March 2012
Volume 53, Issue 14
ARVO Annual Meeting Abstract  |   March 2012
Induction of TXNIP (Thioredoxin-Interacting Protein) and Caspase-1 Is Differentially Regulated by Elevated Levels of Various Sugars
Author Affiliations & Notes
  • Jacob R. Russell
    Physiology, Michigan State University, East Lansing, Michigan
  • Susanne Mohr
    Physiology, Michigan State University, East Lansing, Michigan
  • Footnotes
    Commercial Relationships  Jacob R. Russell, None; Susanne Mohr, None
  • Footnotes
    Support  NIH EY-017206 (SM)
Investigative Ophthalmology & Visual Science March 2012, Vol.53, 5419. doi:
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      Jacob R. Russell, Susanne Mohr; Induction of TXNIP (Thioredoxin-Interacting Protein) and Caspase-1 Is Differentially Regulated by Elevated Levels of Various Sugars. Invest. Ophthalmol. Vis. Sci. 2012;53(14):5419.

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      © ARVO (1962-2015); The Authors (2016-present)

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Purpose: : Diabetes and galactosemia, both induce caspase-1 activation and subsequent IL-1beta production in retinas of diabetic and galactosemic mice leading to retinopathy. We have previously shown that Müller cells are a source for active caspase-1 when exposed to hyperglycemia. Whether elevated levels of other sugars, such as galactose or fructose, can induce caspase-1 in similar fashion has not been tested so far. Moreover, how caspase-1 is activated in these cells by increased sugar levels is unknown to date. Recent studies have suggested that TXNIP (Thioredoxin-Interacting Protein), a known glucose response protein, might be involved in the activation of caspase-1. Therefore, this study was focused on identifying whether sugars like glucose, galactose, and fructose in general can activate the TXNIP pathway and whether the activation of the TXNIP pathway is crucial for caspase-1 activation in retinal Müller cells.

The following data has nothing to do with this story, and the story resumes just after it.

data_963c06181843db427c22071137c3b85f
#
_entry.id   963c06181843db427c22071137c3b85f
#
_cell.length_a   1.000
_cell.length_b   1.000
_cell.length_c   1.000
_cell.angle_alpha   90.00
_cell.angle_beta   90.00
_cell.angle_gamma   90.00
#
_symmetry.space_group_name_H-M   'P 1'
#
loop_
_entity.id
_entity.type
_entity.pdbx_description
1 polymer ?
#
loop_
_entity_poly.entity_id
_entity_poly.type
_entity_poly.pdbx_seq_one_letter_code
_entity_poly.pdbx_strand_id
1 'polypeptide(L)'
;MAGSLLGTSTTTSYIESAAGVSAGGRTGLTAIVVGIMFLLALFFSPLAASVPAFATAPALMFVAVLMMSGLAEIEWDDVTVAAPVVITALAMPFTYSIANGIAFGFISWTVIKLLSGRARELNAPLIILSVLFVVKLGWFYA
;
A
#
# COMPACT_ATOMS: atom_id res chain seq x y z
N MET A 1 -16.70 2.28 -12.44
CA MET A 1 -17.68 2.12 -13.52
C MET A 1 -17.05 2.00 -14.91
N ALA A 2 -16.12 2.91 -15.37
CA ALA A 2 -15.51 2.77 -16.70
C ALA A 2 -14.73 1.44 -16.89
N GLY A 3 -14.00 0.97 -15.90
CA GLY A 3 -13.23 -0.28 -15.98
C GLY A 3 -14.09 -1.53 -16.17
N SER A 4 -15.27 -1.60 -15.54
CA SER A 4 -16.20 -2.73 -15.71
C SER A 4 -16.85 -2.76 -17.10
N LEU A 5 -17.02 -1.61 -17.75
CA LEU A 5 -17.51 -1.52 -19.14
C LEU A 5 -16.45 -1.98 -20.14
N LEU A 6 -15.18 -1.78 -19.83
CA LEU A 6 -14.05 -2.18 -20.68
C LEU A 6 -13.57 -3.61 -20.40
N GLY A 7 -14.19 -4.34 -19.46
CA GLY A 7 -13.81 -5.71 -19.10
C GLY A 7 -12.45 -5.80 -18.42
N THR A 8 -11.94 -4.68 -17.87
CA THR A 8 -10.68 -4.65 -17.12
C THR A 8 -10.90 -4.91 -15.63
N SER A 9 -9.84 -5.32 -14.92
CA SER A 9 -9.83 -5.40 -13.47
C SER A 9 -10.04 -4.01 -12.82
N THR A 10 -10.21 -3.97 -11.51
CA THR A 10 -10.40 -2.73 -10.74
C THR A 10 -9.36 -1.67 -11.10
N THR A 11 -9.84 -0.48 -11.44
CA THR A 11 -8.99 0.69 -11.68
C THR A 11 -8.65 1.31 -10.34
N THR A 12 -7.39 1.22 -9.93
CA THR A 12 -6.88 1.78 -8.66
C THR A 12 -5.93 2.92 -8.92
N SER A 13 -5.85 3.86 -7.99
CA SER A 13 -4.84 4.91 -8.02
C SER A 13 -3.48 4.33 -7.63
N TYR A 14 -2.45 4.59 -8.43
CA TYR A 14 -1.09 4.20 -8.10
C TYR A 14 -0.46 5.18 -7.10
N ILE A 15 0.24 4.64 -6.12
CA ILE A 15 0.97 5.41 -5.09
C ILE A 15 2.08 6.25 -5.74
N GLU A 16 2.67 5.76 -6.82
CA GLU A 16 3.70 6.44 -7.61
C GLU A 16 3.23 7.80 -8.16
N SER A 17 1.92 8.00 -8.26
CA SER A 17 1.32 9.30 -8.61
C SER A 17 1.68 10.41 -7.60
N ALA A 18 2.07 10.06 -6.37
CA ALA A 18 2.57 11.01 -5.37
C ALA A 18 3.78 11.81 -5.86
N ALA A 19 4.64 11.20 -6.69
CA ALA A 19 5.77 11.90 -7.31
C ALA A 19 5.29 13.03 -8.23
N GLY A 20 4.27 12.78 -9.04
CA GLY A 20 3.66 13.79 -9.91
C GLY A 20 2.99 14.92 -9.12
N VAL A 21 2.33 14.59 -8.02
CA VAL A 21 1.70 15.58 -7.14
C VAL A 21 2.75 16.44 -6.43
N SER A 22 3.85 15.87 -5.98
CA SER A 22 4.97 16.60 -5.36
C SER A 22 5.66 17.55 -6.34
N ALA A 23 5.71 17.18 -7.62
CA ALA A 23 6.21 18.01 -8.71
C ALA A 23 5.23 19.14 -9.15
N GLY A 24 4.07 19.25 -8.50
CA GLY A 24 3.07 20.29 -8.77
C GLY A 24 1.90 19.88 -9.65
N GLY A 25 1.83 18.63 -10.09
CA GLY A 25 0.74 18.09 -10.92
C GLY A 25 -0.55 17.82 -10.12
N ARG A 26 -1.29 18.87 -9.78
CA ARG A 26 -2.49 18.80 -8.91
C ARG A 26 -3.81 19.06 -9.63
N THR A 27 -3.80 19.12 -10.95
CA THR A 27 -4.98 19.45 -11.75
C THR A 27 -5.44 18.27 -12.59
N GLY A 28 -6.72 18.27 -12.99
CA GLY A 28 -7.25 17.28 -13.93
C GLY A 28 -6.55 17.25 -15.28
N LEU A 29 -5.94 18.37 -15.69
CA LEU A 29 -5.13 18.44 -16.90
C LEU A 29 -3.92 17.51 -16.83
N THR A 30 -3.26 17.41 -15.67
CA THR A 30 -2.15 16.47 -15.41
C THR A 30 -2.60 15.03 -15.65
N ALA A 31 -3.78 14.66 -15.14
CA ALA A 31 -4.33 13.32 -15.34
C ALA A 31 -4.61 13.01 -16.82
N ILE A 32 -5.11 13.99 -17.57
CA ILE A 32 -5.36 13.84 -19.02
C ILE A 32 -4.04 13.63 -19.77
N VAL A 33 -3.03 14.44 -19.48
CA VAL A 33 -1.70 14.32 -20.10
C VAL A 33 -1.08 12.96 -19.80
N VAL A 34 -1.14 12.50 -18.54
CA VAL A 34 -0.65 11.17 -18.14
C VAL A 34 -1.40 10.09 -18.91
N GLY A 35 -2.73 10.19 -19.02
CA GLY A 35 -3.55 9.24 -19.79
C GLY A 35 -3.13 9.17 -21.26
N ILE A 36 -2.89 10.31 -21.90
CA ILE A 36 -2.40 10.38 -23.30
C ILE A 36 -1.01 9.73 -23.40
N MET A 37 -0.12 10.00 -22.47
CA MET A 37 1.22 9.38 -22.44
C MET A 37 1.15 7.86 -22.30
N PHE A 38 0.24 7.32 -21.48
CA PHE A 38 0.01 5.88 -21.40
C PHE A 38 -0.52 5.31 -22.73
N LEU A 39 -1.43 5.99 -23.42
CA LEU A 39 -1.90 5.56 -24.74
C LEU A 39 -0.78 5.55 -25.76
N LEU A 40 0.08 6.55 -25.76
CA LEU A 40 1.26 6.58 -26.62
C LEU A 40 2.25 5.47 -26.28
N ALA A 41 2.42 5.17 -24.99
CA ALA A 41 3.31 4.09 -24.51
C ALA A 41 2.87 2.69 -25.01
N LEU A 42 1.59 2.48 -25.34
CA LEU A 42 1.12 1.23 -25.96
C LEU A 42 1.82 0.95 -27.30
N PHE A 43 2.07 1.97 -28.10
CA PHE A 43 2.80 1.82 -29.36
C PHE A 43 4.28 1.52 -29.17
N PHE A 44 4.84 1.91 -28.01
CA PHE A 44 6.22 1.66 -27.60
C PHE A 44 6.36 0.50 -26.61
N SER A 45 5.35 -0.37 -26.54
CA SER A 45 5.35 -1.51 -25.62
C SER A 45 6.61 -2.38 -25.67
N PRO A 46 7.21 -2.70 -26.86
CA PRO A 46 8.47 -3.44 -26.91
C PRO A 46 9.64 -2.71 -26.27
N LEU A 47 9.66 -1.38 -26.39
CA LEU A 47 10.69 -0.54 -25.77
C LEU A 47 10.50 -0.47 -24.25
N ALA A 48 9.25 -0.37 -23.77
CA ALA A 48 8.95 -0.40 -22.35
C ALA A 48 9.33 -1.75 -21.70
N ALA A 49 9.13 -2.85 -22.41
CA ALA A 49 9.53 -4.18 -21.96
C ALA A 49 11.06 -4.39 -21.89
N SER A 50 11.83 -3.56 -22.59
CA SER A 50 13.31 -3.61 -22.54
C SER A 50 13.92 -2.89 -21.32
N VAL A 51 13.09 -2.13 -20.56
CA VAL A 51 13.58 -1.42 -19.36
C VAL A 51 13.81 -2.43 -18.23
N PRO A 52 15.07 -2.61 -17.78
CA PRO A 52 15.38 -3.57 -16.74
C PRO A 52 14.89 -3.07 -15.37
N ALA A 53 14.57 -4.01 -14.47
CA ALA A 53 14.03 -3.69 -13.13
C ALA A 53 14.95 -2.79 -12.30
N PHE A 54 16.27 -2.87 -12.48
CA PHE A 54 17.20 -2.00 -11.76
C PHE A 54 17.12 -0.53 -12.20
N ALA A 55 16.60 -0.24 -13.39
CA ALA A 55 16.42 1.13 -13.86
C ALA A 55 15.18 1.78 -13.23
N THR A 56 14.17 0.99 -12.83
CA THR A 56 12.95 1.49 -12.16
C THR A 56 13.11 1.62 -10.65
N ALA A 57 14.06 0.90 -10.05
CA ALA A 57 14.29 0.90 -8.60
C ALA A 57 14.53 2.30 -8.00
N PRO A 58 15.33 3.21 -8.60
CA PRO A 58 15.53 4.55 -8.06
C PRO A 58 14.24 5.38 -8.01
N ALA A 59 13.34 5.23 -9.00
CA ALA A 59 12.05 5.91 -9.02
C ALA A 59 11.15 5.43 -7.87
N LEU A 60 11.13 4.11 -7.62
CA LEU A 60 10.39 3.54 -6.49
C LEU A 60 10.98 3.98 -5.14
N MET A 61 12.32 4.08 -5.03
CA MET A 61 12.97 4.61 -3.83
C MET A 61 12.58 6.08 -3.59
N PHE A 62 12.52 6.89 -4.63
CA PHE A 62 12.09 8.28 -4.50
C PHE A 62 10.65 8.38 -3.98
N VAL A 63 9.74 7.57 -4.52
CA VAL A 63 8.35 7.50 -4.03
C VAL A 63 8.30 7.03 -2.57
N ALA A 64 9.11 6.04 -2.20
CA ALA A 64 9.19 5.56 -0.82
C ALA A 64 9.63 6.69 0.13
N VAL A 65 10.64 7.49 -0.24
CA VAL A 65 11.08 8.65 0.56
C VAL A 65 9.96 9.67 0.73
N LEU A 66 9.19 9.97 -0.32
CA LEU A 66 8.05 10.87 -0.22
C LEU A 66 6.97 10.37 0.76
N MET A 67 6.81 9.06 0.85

Methods: : Human retinal Müller cells (hMC) or rat retinal Müller cell line (rMC-1) were treated with medium containing either 5mM glucose, 25mM glucose, 25mM galactose, or 25 mM fructose for 24 hours. Caspase-1 activity was determined using a specific caspase-1 fluorescence substrate (YVAD-AFC). Western blot analysis was used to determine TXNIP expression. RNA levels were examined using RT-PCR.

Results: : Galactose significantly increased caspase-1 activity from 359.96 ± 71.5 AFC pmol/mg/min to 615.12 ± 207.96 AFC pmol/mg/min starting at 12 hours in Müller cells. Caspase-1 activity remained increased up to 72 hours compared to control. Activation of caspase-1 by elevated galactose levels was comparable to the effect of high glucose treatment as previously shown. Interestingly, despite being considered a glucose response protein, both galactose and glucose induced TXNIP protein expression by 1.8 ± 0.82 and 1.4 ± 0.63, respectively, in Müller cells at 24 hours. Induction of TXNIP message started at 4 hours and continued to increase up to 24 hours. In contrast, fructose did neither induce TXNIP expression nor caspase-1 activity.

Conclusions: : Glucose and galactose but not fructose activate the TXNIP pathway potentially leading to caspase-1 activation in retinal Müller cells indicating that metabolism of these sugars might regulate the TXNIP/caspase-1 pathway. Further studies need to identify the consequence of the activation of the TXNIP pathway to the development of diabetic retinopathy.

Keywords: Muller cells • inflammation • diabetes 

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